Wednesday, September 16, 2009


There is a great essay right now in the New Republic on Ayn Rand. There is some wonderful writing in it, and the final paragraph is fantastic.

I think it's safe to say to my readers that I'm not fan of Ayn Rand, so the essay offered little to me in the way of contrary opinions. However, I have one concern with the essay.

It argues that Objectivism is the obverse of Marxism. However, Marx wrote a critique of capitalism. Communism is the outcomes of this massive analysis, and whether one likes it or not, has a lot of intellectual merit.

Rand, on the other hand, appears to have been simply, a deeply narcissistic person, and wrote a few books that allowed other narcissists to feel they had a moral basis for their own narcissism. I don't detect analysis in her work so much as a deep desire for the world to be as it was in her own mind.

Analysis of the world vs. Desire for world to be just like me doesn't strike me as terribly obversive.


Osbert Parsley said...

I once read Atlas Shrugged. I suppose compared to Dan Brown and his ilk it's okay, but it's certainly a pretty miserable excuse for a novel.

I'm not convinced that the New Republic writer is quite on track in blaming today's overheated political climate on Rand, however. I'd point instead to someone like F. A. Hayek, who makes essentially the same points about the questionable morality of progressive taxation, government-funded health care, etc., with much more intellectual credibility. Whether you agree with him or not (I don't), he's a genuinely significant thinker, not a mere narcissist.

At the risk of repeating myself, I think the lesson here is to spurn equally all forms of political monomania. Midcentury conservatives used to accuse leftists of "immanentizing the eschaton," but it's hard to think of an more pitiful eschatological fantasy than Galt's Gulch.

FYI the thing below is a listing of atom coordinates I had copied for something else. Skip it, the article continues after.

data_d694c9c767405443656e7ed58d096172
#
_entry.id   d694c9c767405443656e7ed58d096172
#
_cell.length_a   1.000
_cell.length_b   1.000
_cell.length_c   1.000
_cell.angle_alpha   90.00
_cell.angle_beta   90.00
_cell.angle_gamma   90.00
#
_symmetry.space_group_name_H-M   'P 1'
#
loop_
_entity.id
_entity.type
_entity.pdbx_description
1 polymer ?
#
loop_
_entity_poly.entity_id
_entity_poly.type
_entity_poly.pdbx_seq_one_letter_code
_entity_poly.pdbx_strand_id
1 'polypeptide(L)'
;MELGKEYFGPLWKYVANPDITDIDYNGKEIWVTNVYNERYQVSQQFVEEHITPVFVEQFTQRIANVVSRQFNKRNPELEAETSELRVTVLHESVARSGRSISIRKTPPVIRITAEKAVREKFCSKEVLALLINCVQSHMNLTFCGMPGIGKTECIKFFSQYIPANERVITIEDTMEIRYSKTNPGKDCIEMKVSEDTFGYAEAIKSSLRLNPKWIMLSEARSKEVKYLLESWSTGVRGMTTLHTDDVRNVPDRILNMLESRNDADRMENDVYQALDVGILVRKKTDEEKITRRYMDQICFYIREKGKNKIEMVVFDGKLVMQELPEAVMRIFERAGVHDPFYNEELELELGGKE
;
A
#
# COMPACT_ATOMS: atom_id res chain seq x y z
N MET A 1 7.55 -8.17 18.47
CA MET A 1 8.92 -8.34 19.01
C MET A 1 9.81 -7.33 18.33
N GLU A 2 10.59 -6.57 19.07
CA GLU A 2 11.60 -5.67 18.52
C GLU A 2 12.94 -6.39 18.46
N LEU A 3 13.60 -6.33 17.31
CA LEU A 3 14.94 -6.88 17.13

Andrew W. said...

No, I think you're right. I don't agree with Hayek, but I would agree that what he's produced is an analysis.

That being said, that relationship between popularizers and academics is a complicated one.

At some level, I can see Hayek's ideas trickling down at the institutional level, but when it comes to a lot of the talking points, to the discourse, I think he makes a good argument that it is Rand whom people are looking to. Moreover, when you think of someone like Greenspan, who controlled the US money supply, which was the only part of the economy Austrian school economists thought could be interfered with my the government, was a strict Objectivist, it seems to me that maybe we should all be reading Atlas Shrugged...

There's actually a funny cartoon out on the Internet that depicts "going Galt". It's pretty funny, but I can't find it!

Osbert Parsley said...

I found that anecdote about Greenspan deeply disturbing - it should set off alarm bells when highly-placed government officials involve themselves with a movement that, to all intents and purposes, amounted to a cult.

I think you're right to point out that "popularizers" like Rand cast an enormous shadow on public discourse. At the level of policy, however, I think there's a significant extent to which intellectuals like Hayek set the agenda - there's a wonderful anecdote about Margaret Thatcher interrupting a speech by one of her more moderate caucus members, banging a copy of The Constitution of Liberty on the table, and announcing, "This is what we believe." Politicians and policy analysts generally aren't great intellectual innovators themselves, and so what we get are warmed-over ideas that they read about in university.

There's a similar phenomenon in the church - if you listen to most sermons, the choice of vocabulary can be used to identify when and where they went to divinity school, and what theological trends their professors were interested in.

paul said...

My favorite commentary on Atlas Shrugged is this sequel, brought to us by Bob the Angry Flower.

Very enjoyable essay. It's nice that periodicals still occasionally publish prose that hasn't been denatured.